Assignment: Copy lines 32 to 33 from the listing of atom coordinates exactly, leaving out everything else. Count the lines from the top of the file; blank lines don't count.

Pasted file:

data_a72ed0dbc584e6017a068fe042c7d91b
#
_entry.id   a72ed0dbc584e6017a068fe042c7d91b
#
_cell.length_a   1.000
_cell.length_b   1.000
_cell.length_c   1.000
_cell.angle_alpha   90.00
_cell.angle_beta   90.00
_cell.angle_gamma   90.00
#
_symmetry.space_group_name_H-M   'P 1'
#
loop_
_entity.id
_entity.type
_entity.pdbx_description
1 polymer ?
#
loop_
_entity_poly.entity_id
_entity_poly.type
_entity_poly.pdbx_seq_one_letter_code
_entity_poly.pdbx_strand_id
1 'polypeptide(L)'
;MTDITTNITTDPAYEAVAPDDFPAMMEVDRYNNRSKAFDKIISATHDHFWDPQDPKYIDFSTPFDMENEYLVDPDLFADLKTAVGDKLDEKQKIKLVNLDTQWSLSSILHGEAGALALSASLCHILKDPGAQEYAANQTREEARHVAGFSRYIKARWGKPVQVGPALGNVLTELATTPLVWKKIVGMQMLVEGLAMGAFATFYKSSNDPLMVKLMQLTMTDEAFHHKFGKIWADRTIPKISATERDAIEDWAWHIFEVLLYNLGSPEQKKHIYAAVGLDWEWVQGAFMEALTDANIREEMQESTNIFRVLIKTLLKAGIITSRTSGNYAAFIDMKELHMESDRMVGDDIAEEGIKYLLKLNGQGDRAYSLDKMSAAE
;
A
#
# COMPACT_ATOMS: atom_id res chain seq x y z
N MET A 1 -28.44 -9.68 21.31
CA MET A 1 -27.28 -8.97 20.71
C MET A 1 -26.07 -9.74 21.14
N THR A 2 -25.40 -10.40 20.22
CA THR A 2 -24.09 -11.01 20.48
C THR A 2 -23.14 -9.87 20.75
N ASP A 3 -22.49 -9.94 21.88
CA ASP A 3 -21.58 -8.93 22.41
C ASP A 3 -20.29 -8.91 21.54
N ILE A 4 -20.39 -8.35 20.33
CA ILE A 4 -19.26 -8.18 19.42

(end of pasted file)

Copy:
CA MET A 1 -27.28 -8.97 20.71
C MET A 1 -26.07 -9.74 21.14